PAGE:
Cover the turkey with aluminum foil and allow it to rest at room temperature for 15 minutes. Carve 1/2-inch-thick slices and serve warm with the extra stuffing.

 

Homemade Stuffing Mix

3 cups ½” diced rustic bread

½ cup chopped fresh herbs (parsley, chives, tarragon, sage, rosemary, thyme etc.)

½ teaspoon garlic powder

3 tablespoons olive oil or melted butter

1 ½ teaspoons kosher salt

pepper

 

Combine everything in a large bowl and place on a baking sheet. Bake at 350*F until bread is golden and dried out, about 20 minutes. Stir the mixture halfway through the baking process. Taste and add more salt if desired.

 

-Ashley Rodriguez

Chef, feeder of three hungry children, creator of Not Without Salt and author of Date Night In, Running Press 2015.

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Late Summer Soup

For weeks now people around me have been hinting at fall. “It’s coming!” they’ll say. Or, “Did you feel the chill in the air? It’s almost here.” And I would just simply look at them and shake my head, not yet. I wasn’t ready and fretted a bit not knowing if this would be the one year that I regret the coming of the next season. But I should know this by now; it happens in an instant and I think today is that instant.

We’ve just returned from three days of camping in the woods. A sort of last hurrah complete with a camp fire that never quit, a breezy hike to the beach, bacon cooked until crisp over the fire, stories told with sticky marshmallow covered fingers, and dirt, well, everywhere. As we were packing up our tents, the gray clouds started to sprinkle and the ice cream cone that I craved just the day before turned into a spiced cider craving. Suddenly, thoughts of apples hanging low in the trees made me giddy and raspberries seemed so last season. I’m craving butter baked into pies tucked around tart, crisp apples and sturdier vegetables roasted until sweet then whirred into a light, yet creamy soup that gently warms during the soft coolness of the evenings.

I have that sort of soup today (recipe below). It’s hearty and yet somehow light, which in my mind is the perfect setup for a transitional soup. You know, the sort that can still be enjoyed on a sunny day but satisfies when the days are getting shorter and you need more heft than the salads of summer can offer. This soup uses an assortment of vegetables with cauliflower making up the bulk, but really it could easily be adapted to what you have lying around. The idea is a tray filled with roasted vegetable blends with onions, stock and cooked potatoes, so that it’s creamy but not heavy cream creamy – that wouldn’t be right for a transitional soup.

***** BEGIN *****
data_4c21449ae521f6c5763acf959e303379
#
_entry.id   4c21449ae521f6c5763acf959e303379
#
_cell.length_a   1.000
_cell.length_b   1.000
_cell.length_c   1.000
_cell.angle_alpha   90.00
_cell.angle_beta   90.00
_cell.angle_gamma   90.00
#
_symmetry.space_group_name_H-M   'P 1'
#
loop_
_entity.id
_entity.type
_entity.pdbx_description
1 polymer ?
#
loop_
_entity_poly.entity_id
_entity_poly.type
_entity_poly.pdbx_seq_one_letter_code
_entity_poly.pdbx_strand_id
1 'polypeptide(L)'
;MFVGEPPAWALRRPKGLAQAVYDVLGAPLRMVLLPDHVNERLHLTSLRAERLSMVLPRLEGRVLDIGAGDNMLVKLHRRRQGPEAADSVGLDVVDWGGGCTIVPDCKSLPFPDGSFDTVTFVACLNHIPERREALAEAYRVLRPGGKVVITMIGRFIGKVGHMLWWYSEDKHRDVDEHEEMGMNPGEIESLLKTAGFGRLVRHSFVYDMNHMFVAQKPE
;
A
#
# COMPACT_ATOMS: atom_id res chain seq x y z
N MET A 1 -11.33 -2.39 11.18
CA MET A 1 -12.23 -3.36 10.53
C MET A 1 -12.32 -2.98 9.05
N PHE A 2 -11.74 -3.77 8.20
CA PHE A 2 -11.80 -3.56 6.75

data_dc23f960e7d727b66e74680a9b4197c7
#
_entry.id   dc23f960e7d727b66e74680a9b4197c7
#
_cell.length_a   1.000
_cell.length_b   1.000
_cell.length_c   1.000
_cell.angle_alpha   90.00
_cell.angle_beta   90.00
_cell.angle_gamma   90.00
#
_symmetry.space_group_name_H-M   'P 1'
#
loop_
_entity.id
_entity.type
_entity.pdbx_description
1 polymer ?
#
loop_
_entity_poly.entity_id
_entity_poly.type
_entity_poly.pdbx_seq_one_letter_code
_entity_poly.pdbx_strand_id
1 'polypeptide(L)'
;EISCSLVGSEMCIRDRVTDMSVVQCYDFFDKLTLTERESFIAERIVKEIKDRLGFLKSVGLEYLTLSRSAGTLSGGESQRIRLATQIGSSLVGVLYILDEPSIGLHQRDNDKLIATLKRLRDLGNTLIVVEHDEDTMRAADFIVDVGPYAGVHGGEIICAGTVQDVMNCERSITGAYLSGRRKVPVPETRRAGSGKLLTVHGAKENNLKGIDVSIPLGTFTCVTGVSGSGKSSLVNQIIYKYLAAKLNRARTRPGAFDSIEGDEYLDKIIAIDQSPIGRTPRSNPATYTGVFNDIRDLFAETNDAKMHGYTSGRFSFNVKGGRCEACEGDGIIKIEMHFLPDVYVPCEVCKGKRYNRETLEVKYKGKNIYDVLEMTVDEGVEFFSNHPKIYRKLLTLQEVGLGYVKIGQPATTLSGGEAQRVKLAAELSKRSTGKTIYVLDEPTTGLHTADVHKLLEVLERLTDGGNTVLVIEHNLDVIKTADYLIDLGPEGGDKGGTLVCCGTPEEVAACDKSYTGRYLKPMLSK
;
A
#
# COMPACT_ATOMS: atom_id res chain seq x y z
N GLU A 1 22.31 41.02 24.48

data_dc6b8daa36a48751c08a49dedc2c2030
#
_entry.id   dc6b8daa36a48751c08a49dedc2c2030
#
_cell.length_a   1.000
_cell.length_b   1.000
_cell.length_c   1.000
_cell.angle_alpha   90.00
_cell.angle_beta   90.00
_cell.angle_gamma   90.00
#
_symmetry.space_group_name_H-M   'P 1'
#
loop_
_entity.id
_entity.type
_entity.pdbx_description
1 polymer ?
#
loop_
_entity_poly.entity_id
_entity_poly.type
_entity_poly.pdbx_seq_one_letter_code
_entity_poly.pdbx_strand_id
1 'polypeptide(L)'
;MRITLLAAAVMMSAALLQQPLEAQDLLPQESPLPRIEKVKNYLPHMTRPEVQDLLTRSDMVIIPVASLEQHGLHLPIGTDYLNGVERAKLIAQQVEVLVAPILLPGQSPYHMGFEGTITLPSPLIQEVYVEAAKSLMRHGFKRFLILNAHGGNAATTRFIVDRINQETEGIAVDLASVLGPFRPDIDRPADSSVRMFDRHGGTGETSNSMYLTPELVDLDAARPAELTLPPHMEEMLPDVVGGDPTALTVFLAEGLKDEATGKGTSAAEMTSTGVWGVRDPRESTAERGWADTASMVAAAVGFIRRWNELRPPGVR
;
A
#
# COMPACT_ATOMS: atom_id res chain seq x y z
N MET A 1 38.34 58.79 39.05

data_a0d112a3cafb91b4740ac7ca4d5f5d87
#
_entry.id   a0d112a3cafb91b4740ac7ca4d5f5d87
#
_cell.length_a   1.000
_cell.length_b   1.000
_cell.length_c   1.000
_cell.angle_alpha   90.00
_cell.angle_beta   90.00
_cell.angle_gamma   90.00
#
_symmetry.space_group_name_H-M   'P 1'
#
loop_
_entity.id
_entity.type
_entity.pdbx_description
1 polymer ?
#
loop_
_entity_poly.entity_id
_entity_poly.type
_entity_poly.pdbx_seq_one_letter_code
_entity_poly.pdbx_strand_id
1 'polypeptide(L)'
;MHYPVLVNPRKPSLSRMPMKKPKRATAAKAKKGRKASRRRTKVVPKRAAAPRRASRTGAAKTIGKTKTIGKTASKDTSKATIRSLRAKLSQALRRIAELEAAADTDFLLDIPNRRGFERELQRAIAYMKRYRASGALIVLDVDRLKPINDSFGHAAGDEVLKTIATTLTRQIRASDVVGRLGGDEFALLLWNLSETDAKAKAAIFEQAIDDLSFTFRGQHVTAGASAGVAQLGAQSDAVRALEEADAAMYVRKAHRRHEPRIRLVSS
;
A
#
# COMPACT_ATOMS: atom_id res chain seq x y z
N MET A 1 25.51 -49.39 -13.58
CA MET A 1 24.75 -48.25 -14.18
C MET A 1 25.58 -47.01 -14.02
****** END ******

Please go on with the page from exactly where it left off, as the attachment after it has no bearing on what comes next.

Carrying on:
There’s also the leek, which is a member of the allium family, but the flavor is lighter and somehow more refined. We could boast of all the vitamins found in leeks here too but we don’t want them getting a big head.

Their paper-thin layers tend to collect dirt so I like to cut the leeks in half then run them through cool water. From there I thinly slice them and use them as you would onions. But even raw in a salad they do just fine, as their flavor is less abrasive than their cousin’s. They are just the right match for this sort of late-summer soup.

I should have remembered that my moment would come eventually. The one where I’m suddenly ready for cool weather and cozy evenings at home, or maybe I’m just too tired and don’t want to think of unloading the car from our camping trip. Either way, tonight seems like the perfect one for this soup.

by Ashley Rodriguez                                                                           

Chef, food blogger, and full-time mom.

You can read more of her writings at www.notwithoutsalt.com

Creamy Roasted Vegetable Soup

Ingredients

1 medium head cauliflower,

1 large leek, white part cut in 1/2-inch slices

4 celery stalks, cut in 2-inch pieces

5 tablespoons olive oil, divided

1 onion, diced

3 garlic cloves, sliced

1 potato, diced

1 tsp thyme leaves

Pinch chili flake

4 cups chicken or vegetable stock

1 13.5 ounce can coconut milk (or whole milk)

1 1/2 teaspoons kosher salt

Pepper

Directions

  • Preheat your oven to 400° F.
  • Toss cauliflower, leeks, and celery with 3 tablespoons olive oil 1/2 teaspoon kosher salt and a few grinds of black pepper. Roast on a baking sheet for an hour or until vegetables are tender and there is a good deep color on many bits of the vegetables.
  • In a large pot add the remaining 2 tablespoons olive oil over medium high heat. When the oil shimmers add the onions and cook until translucent, about 5 minutes. Add the roasted vegetables, potatoes, thyme, chile flakes, stock, coconut milk, and 1 teaspoon of kosher salt. Bring to a boil then reduce to the heat to medium low. Simmer for 10 minutes or until the potatoes are tender.
  • Carefully puree the soup in a blender. Taste and adjust seasoning.

Recipe adapted from the book Small Plates and Sweet Treats